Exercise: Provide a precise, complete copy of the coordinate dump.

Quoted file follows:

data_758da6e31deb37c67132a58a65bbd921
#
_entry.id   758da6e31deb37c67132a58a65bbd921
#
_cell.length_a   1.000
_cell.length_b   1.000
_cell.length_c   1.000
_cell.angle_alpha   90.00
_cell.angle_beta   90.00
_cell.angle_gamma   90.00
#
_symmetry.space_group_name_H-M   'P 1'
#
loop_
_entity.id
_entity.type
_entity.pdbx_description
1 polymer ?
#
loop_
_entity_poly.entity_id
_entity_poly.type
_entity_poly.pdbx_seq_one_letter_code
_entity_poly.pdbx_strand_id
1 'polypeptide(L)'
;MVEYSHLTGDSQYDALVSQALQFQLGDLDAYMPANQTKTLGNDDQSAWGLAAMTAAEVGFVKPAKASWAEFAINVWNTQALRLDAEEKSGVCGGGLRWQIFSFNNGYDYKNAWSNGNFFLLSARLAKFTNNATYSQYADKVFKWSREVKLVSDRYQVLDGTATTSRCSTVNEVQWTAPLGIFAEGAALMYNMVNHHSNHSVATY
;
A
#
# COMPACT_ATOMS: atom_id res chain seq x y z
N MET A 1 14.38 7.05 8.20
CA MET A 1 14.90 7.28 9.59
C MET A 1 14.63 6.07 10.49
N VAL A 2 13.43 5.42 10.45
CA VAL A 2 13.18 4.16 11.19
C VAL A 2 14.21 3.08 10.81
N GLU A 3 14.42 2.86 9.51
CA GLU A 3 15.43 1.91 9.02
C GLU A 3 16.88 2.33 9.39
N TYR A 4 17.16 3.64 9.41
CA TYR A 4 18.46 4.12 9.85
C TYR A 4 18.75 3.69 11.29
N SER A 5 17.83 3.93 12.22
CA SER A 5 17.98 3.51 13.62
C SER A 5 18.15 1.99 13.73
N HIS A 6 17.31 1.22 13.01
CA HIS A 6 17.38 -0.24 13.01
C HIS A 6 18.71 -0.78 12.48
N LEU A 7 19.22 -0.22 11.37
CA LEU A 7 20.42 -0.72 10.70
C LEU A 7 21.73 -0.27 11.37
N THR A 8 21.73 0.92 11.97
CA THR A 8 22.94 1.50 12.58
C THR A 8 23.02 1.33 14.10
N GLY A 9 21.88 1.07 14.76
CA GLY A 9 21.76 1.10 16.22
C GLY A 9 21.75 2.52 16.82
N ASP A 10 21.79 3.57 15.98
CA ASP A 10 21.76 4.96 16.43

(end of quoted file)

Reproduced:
data_758da6e31deb37c67132a58a65bbd921
#
_entry.id   758da6e31deb37c67132a58a65bbd921
#
_cell.length_a   1.000
_cell.length_b   1.000
_cell.length_c   1.000
_cell.angle_alpha   90.00
_cell.angle_beta   90.00
_cell.angle_gamma   90.00
#
_symmetry.space_group_name_H-M   'P 1'
#
loop_
_entity.id
_entity.type
_entity.pdbx_description
1 polymer ?
#
loop_
_entity_poly.entity_id
_entity_poly.type
_entity_poly.pdbx_seq_one_letter_code
_entity_poly.pdbx_strand_id
1 'polypeptide(L)'
;MVEYSHLTGDSQYDALVSQALQFQLGDLDAYMPANQTKTLGNDDQSAWGLAAMTAAEVGFVKPAKASWAEFAINVWNTQALRLDAEEKSGVCGGGLRWQIFSFNNGYDYKNAWSNGNFFLLSARLAKFTNNATYSQYADKVFKWSREVKLVSDRYQVLDGTATTSRCSTVNEVQWTAPLGIFAEGAALMYNMVNHHSNHSVATY
;
A
#
# COMPACT_ATOMS: atom_id res chain seq x y z
N MET A 1 14.38 7.05 8.20
CA MET A 1 14.90 7.28 9.59
C MET A 1 14.63 6.07 10.49
N VAL A 2 13.43 5.42 10.45
CA VAL A 2 13.18 4.16 11.19
C VAL A 2 14.21 3.08 10.81
N GLU A 3 14.42 2.86 9.51
CA GLU A 3 15.43 1.91 9.02
C GLU A 3 16.88 2.33 9.39
N TYR A 4 17.16 3.64 9.41
CA TYR A 4 18.46 4.12 9.85
C TYR A 4 18.75 3.69 11.29
N SER A 5 17.83 3.93 12.22
CA SER A 5 17.98 3.51 13.62
C SER A 5 18.15 1.99 13.73
N HIS A 6 17.31 1.22 13.01
CA HIS A 6 17.38 -0.24 13.01
C HIS A 6 18.71 -0.78 12.48
N LEU A 7 19.22 -0.22 11.37
CA LEU A 7 20.42 -0.72 10.70
C LEU A 7 21.73 -0.27 11.37
N THR A 8 21.73 0.92 11.97
CA THR A 8 22.94 1.50 12.58
C THR A 8 23.02 1.33 14.10
N GLY A 9 21.88 1.07 14.76
CA GLY A 9 21.76 1.10 16.22
C GLY A 9 21.75 2.52 16.82
N ASP A 10 21.79 3.57 15.98
CA ASP A 10 21.76 4.96 16.43